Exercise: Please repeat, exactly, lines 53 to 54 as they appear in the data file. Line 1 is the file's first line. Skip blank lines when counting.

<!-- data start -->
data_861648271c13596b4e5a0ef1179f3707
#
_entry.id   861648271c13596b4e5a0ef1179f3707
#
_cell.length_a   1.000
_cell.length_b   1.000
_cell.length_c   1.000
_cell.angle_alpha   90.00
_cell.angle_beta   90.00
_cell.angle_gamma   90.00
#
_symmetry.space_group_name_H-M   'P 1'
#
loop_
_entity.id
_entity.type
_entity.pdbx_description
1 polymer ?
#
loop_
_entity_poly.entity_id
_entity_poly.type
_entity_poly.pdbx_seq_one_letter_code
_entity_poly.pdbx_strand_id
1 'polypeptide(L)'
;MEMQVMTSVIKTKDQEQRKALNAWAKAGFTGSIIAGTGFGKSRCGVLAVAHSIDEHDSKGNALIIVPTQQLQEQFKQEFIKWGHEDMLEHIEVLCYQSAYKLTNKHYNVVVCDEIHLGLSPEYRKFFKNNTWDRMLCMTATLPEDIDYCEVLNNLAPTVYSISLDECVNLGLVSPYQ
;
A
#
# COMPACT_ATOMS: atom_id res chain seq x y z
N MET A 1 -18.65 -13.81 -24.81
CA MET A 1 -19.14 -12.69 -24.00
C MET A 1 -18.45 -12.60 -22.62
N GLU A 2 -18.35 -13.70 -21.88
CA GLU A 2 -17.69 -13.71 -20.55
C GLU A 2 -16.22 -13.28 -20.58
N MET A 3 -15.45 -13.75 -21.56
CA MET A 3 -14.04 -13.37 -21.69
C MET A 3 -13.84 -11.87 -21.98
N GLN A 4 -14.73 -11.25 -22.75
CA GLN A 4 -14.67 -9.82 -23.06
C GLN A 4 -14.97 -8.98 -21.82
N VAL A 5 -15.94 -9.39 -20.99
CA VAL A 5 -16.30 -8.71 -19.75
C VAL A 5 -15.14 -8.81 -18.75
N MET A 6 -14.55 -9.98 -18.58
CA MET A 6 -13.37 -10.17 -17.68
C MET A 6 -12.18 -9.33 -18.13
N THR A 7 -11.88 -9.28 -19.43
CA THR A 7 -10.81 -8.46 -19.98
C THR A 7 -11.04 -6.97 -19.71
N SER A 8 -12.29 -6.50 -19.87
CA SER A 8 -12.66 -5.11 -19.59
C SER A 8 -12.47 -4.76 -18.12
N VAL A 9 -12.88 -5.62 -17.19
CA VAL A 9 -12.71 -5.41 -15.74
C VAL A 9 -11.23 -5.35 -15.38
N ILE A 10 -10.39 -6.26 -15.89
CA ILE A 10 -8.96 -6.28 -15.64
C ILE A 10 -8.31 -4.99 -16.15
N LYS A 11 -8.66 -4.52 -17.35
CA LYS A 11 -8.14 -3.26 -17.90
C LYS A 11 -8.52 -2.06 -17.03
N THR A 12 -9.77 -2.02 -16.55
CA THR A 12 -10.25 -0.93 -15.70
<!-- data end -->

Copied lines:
CA SER A 8 -12.66 -5.11 -19.59
C SER A 8 -12.47 -4.76 -18.12